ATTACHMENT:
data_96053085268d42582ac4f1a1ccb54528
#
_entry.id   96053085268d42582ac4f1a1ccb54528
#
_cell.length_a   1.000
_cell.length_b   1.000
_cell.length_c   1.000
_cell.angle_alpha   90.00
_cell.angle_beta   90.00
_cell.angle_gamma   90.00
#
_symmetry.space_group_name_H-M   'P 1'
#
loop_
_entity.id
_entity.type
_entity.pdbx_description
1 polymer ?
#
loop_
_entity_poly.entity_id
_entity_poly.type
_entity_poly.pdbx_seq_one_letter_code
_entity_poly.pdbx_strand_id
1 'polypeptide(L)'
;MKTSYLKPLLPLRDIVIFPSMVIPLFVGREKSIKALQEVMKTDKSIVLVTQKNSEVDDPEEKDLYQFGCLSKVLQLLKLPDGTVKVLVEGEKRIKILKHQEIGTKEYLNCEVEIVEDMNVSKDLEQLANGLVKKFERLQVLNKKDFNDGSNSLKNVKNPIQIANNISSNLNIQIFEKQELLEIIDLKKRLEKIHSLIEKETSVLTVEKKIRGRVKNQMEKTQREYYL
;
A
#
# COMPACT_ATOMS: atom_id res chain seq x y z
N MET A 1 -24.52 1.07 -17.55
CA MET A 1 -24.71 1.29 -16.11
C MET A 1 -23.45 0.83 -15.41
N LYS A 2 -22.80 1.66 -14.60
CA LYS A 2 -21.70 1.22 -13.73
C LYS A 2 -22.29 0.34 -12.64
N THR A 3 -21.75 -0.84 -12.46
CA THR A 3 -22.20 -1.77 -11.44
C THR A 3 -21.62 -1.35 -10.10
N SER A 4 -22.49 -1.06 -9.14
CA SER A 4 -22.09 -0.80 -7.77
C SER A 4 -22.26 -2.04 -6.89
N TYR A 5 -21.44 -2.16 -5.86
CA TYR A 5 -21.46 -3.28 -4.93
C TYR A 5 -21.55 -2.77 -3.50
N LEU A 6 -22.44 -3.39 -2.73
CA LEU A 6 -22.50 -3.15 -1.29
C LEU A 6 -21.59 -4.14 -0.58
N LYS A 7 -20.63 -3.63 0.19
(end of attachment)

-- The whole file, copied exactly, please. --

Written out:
data_96053085268d42582ac4f1a1ccb54528
#
_entry.id   96053085268d42582ac4f1a1ccb54528
#
_cell.length_a   1.000
_cell.length_b   1.000
_cell.length_c   1.000
_cell.angle_alpha   90.00
_cell.angle_beta   90.00
_cell.angle_gamma   90.00
#
_symmetry.space_group_name_H-M   'P 1'
#
loop_
_entity.id
_entity.type
_entity.pdbx_description
1 polymer ?
#
loop_
_entity_poly.entity_id
_entity_poly.type
_entity_poly.pdbx_seq_one_letter_code
_entity_poly.pdbx_strand_id
1 'polypeptide(L)'
;MKTSYLKPLLPLRDIVIFPSMVIPLFVGREKSIKALQEVMKTDKSIVLVTQKNSEVDDPEEKDLYQFGCLSKVLQLLKLPDGTVKVLVEGEKRIKILKHQEIGTKEYLNCEVEIVEDMNVSKDLEQLANGLVKKFERLQVLNKKDFNDGSNSLKNVKNPIQIANNISSNLNIQIFEKQELLEIIDLKKRLEKIHSLIEKETSVLTVEKKIRGRVKNQMEKTQREYYL
;
A
#
# COMPACT_ATOMS: atom_id res chain seq x y z
N MET A 1 -24.52 1.07 -17.55
CA MET A 1 -24.71 1.29 -16.11
C MET A 1 -23.45 0.83 -15.41
N LYS A 2 -22.80 1.66 -14.60
CA LYS A 2 -21.70 1.22 -13.73
C LYS A 2 -22.29 0.34 -12.64
N THR A 3 -21.75 -0.84 -12.46
CA THR A 3 -22.20 -1.77 -11.44
C THR A 3 -21.62 -1.35 -10.10
N SER A 4 -22.49 -1.06 -9.14
CA SER A 4 -22.09 -0.80 -7.77
C SER A 4 -22.26 -2.04 -6.89
N TYR A 5 -21.44 -2.16 -5.86
CA TYR A 5 -21.46 -3.28 -4.93
C TYR A 5 -21.55 -2.77 -3.50
N LEU A 6 -22.44 -3.39 -2.73
CA LEU A 6 -22.50 -3.15 -1.29
C LEU A 6 -21.59 -4.14 -0.58
N LYS A 7 -20.63 -3.63 0.19